There's not much I love about being in big cities. But last month I was reminded why Vancouver rates as one of the most liveable cities in the world.

The city has an ambitious goal: to be the greenest city in the world by 2020.

And it has a serious plan to get there.

There are some fantastic things that the scale of a big city makes possible: like subways and other mass transit that are frequent, efficient, easy to navigate and safe. (Auckland, take note.)


Vancouver now has neighbourhood renewable energy systems that use low-carbon energy sources (such as the heat from sewage waste) to provide heating, hot water and sometimes cooling for multiple buildings. (Although Vancouver has one of the milder climates in Canada, its winters are still chilly enough that central heating is the norm.)

And it has the greenest building code in North America. The City is set to reduce community-based greenhouse gas emissions to 5 per cent below its 1990 levels, even as population has grown since that time by over 27 per cent. (The same while, jobs have increased by more than 18 per cent and the City's action plan has a substantial focus on growing green jobs.)

As of May this year, the City requires all rezoning applications to meet low emissions building standards. This has seen a phenomenal increase in buildings that meet the Passive House standard, which creates exceptionally energy efficient, healthy buildings.

When City publications describe creating a "just and sustainable food system for the city ... considering all aspect of the foods system, from seed to table to compost heap and back again" ... you can see why I get excited. Years of local, grassroots community activism is now informing official policy.

Beekeeping, backyard chickens and urban agriculture are all encouraged. The City has banned the use of pesticides on lawns or gardens for cosmetic reasons (ie to keep your lawn perfectly weed-free).

You can't chuck your food scraps out in the rubbish going to landfill. Instead, organic waste and compostable paper are collected each week from homes, apartment buildings, businesses and institutions and turned into valuable compost and soil used throughout the region.

This all contributes to an ambitious goal of being a zero-waste community by 2040.

Nearly a decade ago, about 40 per cent of trips to and within the city were by foot, bicycle or public transport. That's an enviable figure, but the City aims to increase that further, as well as reducing the average distance driven per resident.


Vancouver is the fourth most densely populated city in North America, thanks to planning measures that encouraged a dense urban core rather than sprawl. Bikes are popular and the City is making serious commitments to improving conditions for cycling. I was delighted to find two lanes on the Burrard Bridge, a major thoroughfare from the west side to the CBD, were being turned into protected cycleways.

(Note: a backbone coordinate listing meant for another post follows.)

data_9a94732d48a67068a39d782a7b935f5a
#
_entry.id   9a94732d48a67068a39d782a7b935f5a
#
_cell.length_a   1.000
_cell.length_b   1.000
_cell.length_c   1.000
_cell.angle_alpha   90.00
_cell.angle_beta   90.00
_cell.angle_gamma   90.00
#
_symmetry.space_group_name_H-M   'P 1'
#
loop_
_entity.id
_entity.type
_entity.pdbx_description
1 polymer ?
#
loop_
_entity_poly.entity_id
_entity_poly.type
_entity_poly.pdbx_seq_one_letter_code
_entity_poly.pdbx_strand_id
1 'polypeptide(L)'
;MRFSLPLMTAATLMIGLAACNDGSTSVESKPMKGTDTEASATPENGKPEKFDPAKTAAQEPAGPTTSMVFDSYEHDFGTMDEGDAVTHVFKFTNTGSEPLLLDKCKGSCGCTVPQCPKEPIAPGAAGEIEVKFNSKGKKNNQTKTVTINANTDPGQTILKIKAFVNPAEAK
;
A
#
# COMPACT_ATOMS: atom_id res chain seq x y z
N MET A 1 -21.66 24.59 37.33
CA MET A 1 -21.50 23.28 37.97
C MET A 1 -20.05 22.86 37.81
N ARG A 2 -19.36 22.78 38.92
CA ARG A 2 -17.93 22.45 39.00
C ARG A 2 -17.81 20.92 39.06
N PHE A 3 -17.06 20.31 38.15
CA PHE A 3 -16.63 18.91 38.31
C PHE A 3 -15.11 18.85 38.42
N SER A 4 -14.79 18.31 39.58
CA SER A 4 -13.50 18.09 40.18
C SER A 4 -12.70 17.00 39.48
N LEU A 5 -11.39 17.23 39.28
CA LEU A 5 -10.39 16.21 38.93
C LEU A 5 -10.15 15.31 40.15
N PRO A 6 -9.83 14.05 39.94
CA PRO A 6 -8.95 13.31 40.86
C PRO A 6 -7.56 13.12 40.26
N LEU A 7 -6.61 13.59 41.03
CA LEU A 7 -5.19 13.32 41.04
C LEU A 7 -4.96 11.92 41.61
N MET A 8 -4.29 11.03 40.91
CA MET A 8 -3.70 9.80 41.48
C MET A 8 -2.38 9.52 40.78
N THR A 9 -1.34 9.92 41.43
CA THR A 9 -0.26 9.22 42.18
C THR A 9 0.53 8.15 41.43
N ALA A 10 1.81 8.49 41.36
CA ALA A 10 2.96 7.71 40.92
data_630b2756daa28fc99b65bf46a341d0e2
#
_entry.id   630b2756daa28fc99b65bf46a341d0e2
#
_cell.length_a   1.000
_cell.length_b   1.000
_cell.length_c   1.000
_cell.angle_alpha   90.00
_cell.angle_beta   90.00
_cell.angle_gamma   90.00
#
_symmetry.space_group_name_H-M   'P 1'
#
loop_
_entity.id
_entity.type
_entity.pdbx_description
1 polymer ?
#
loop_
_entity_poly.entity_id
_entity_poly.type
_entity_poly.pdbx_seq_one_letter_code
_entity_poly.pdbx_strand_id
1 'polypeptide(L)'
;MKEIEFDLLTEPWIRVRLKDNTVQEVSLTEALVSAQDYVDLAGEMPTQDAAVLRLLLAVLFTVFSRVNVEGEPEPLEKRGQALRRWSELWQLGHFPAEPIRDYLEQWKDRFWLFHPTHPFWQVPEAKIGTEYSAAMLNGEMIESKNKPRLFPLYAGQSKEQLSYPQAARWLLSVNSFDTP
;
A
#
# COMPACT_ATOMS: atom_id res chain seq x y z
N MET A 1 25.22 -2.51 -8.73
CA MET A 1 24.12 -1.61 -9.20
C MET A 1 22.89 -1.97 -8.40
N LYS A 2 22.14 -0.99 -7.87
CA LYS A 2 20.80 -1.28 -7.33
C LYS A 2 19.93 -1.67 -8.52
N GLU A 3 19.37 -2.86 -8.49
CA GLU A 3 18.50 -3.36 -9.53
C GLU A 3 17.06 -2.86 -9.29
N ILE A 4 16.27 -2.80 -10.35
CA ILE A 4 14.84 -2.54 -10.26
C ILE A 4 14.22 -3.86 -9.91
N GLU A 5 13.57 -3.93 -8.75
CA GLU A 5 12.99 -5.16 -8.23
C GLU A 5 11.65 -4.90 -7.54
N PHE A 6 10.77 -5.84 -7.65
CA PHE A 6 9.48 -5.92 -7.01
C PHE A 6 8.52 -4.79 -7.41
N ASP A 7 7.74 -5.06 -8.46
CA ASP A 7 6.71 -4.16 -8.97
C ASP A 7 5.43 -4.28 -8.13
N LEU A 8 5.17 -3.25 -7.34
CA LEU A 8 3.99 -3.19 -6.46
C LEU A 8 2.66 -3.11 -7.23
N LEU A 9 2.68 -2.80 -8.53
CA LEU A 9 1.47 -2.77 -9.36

I was further astonished by the automated bike counter as we freewheeled off the bridge. There had been 4862 trips over the bridge that day already, and I recall a year-to-date total of over 850,000 trips. Amazing.

Buses are equipped with bike racks and I watched cyclists easily and confidently secure their bikes onto the front-facing racks before hopping on the bus.

The City itself has launched a bike share system called Mobi and it was well patronised on the sunny day I spent cycling through Stanley Park.

The City is actively discouraging car ownership and there are some terrific alternatives.

My friend Leah, a long-time resident of Vancouver, has never owned a car (but is the proud owner of a new e-bike). She was an early member of a co-operative called Modo, which has been around since 1997. Its fleet now ranges from sports cars to moving trucks and it boasts 18,000 members. Three car-sharing companies now provide competition, two of which operate like a self-drive taxi - locate any car near you, drive it to your destination in the city, park it and leave it.

But the first thing I noticed when I arrived in Vancouver in late summer were the berm gardens: strips of diverse foliage and vibrant colour, meticulously weeded, with signs that announced they were cared for by the residents of such-and-such apartment building.
I'm back home inspired by what the City of Vancouver has already achieved and by its bold vision.

Rachel Rose believes that, things being as they are, we need to focus on regeneration rather than conservation. More information and sources can be found at